Undeclared Students Find a Path to Exploring their Future at York College
Gone is the stigma of enrolling at college as an undeclared student. For many, taking the time to find the right major makes all the difference.
Andrea Smiley ’20 remembers cringing when she’d have to answer two common questions high school seniors get from friends and family: Where are you going to college? What’s your major?
For the Spring Grove native, she knew York College of Pennsylvania was her school of choice. What would she study? That was a loaded question.
She’d rattle off a few different majors she thought could be appealing, but they were largely unrelated. She was interested in Psychology, Elementary Education, Theatre, and Biology, to name a few.
“It’s so tough when you’re 17 or 18 and you have to decide what you want to do for the rest of your life,” she says. “Enrolling as an Undeclared student was actually the best thing I did for myself. It gave me the freedom to take my time and choose what was right for me.”
Inspiration in others
Smiley remembers when she walked into a room of Undeclared students and Stephanie Perago, the Coordinator for Undeclared Student Advising, remembered her name. It helped her feel like she belonged.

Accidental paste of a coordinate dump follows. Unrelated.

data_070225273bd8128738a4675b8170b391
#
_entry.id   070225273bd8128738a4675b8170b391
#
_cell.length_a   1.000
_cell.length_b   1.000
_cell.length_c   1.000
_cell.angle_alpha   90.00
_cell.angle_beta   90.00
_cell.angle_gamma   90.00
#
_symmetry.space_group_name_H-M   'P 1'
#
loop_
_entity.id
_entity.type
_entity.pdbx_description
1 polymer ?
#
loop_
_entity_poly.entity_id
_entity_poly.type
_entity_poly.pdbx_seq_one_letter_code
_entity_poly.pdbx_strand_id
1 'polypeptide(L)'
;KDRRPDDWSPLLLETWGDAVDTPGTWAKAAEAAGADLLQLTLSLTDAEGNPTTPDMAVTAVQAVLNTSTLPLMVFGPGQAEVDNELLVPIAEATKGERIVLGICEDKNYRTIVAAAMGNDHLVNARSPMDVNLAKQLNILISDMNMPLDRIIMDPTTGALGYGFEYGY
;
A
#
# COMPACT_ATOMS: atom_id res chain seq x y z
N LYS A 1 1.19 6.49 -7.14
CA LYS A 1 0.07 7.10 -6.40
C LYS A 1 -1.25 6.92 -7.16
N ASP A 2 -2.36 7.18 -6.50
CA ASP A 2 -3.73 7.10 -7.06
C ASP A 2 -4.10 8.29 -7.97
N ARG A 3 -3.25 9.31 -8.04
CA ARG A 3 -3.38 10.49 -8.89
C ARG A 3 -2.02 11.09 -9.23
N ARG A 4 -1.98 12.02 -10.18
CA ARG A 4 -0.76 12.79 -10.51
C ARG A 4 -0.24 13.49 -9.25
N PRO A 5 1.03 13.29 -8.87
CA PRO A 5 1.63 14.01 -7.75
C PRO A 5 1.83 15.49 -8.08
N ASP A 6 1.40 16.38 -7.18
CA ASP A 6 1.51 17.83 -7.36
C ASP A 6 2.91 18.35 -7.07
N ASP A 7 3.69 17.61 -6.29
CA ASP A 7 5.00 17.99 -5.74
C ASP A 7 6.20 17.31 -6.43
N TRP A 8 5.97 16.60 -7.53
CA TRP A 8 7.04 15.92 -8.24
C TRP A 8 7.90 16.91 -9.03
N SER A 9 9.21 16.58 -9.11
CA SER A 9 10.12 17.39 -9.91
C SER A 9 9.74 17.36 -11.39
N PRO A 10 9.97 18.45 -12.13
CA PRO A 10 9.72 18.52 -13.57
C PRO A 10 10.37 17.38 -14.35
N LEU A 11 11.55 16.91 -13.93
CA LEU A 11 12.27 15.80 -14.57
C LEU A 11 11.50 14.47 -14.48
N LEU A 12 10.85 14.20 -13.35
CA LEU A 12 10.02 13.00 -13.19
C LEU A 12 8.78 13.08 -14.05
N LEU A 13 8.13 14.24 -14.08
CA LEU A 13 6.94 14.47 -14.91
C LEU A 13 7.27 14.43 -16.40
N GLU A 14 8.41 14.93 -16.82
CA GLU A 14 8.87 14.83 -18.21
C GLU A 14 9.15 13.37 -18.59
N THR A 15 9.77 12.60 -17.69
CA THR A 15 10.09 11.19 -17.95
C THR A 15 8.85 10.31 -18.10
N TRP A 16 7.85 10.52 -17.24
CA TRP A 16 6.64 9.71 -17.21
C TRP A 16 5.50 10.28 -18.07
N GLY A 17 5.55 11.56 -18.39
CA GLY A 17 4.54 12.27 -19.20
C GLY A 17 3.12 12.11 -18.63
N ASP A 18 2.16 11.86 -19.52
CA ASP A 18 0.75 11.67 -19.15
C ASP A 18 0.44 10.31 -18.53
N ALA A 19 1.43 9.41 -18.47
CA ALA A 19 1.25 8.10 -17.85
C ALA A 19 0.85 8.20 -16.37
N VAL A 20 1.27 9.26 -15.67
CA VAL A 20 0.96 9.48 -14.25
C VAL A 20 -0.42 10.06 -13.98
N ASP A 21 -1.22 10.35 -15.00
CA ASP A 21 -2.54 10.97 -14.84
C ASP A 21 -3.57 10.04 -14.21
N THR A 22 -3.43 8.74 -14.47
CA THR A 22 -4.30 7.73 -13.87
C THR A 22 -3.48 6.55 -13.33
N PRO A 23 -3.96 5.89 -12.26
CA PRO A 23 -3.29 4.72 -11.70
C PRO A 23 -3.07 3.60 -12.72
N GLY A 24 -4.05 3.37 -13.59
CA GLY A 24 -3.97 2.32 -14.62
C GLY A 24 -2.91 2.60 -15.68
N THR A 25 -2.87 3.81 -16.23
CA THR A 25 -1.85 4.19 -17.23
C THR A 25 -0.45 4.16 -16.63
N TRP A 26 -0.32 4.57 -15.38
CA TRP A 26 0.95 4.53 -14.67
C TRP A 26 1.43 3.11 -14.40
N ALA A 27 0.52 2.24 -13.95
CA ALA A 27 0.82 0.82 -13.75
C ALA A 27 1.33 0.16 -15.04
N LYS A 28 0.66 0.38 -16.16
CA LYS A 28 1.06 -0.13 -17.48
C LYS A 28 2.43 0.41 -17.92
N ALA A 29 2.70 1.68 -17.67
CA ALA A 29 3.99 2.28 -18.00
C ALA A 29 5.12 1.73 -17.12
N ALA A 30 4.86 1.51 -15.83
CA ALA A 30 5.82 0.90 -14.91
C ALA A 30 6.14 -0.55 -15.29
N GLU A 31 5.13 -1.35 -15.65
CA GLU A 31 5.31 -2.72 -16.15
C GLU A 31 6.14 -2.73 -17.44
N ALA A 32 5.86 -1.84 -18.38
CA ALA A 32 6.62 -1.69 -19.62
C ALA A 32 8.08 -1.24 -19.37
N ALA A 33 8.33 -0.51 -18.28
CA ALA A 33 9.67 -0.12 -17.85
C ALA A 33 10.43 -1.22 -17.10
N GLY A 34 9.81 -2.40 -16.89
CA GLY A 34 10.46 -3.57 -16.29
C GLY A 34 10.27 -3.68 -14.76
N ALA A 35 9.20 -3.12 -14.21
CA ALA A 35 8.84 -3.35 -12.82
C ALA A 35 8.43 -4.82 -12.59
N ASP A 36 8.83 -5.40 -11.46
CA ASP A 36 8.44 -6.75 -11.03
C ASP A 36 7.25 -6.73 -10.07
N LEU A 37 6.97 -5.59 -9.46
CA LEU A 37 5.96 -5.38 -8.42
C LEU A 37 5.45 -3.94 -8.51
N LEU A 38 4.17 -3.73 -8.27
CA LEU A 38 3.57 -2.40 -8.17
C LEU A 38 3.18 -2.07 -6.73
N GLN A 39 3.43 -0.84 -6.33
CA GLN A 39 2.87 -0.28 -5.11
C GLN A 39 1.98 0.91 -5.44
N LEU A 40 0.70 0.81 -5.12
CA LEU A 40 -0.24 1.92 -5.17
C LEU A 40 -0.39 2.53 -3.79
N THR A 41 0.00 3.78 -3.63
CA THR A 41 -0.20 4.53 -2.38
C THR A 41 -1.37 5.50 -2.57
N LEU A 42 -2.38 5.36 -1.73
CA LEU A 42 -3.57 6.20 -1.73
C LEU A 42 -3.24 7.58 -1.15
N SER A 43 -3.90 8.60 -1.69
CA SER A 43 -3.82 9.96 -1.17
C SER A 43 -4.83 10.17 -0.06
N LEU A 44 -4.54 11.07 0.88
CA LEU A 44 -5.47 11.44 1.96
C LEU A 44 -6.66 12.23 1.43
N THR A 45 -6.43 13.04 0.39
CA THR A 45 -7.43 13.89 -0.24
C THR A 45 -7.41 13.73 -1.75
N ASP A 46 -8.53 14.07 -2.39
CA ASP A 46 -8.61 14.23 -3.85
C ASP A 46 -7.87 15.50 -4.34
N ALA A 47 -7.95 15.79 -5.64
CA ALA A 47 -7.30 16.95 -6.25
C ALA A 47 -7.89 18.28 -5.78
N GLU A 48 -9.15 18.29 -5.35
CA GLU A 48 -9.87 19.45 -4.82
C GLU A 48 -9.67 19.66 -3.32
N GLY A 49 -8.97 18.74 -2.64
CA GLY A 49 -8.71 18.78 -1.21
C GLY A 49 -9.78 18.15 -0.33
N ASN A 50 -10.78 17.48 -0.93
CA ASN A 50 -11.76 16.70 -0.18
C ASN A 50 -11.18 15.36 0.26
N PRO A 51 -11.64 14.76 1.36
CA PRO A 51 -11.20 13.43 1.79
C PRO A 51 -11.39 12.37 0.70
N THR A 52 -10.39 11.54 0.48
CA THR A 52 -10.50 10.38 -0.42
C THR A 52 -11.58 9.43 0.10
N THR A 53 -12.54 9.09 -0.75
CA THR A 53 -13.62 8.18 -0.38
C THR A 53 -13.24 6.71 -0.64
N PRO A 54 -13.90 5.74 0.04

While the plan was for Smiley to shadow a range of professionals, including a respiratory therapist and a nuclear medicine specialist, it wasn’t until she took Intro to Molecular Biology that something really clicked. The course was taught by Sean Georgi, Assistant Professor of Biology, and his passion for the subject lit a fire in her.
As her first semester started to wind down, Smiley realized she didn’t want to give up that class. So, she signed up for another Biology class with Georgi the following semester.
“I remember sitting in his classes and thinking, ‘Yes, this is what I want,’” she says. “The impact he had on me and his love for the subject had me hooked.”
Inspiration in others
Jacob Carlson ’22 also graduated from high school with a range of potential career paths on his mind. He chose York College because of its approach to helping Undeclared students. He remembers loading his first semester classes with topics that interested him—from Sport Management to Economics and Math.
It was in his Recreation Therapy class that he realized he might have found a career he’d never heard of before, but could be the perfect fit. Two more classes in the subject the following semester solidified it for him, and he declared his major.
“I had often volunteered in organizations that helped folks with a range of disabilities, and when I heard I could make that into a career, I knew it was something I wanted to pursue,” Carlson says.
Now a peer advisor, Carlson tries to help other students who are exploring their career options. He shares his story with those incoming students and believes it has helped him be a better learner, always open to investigating his options and choosing what’s best for him.
A clear future
Smiley is now a second-year medical student at West Virginia School of Osteopathic Medicine. She hopes to be an OB-GYN.
“While York College certainly gave me a solid understanding of the sciences, it was the people I met there who really impacted me,” she says. “They encouraged me when I doubted myself. They helped me trust my gut. But you need people to encourage you and push you in life and make you feel like you can do this. That’s exactly what I found at York College.”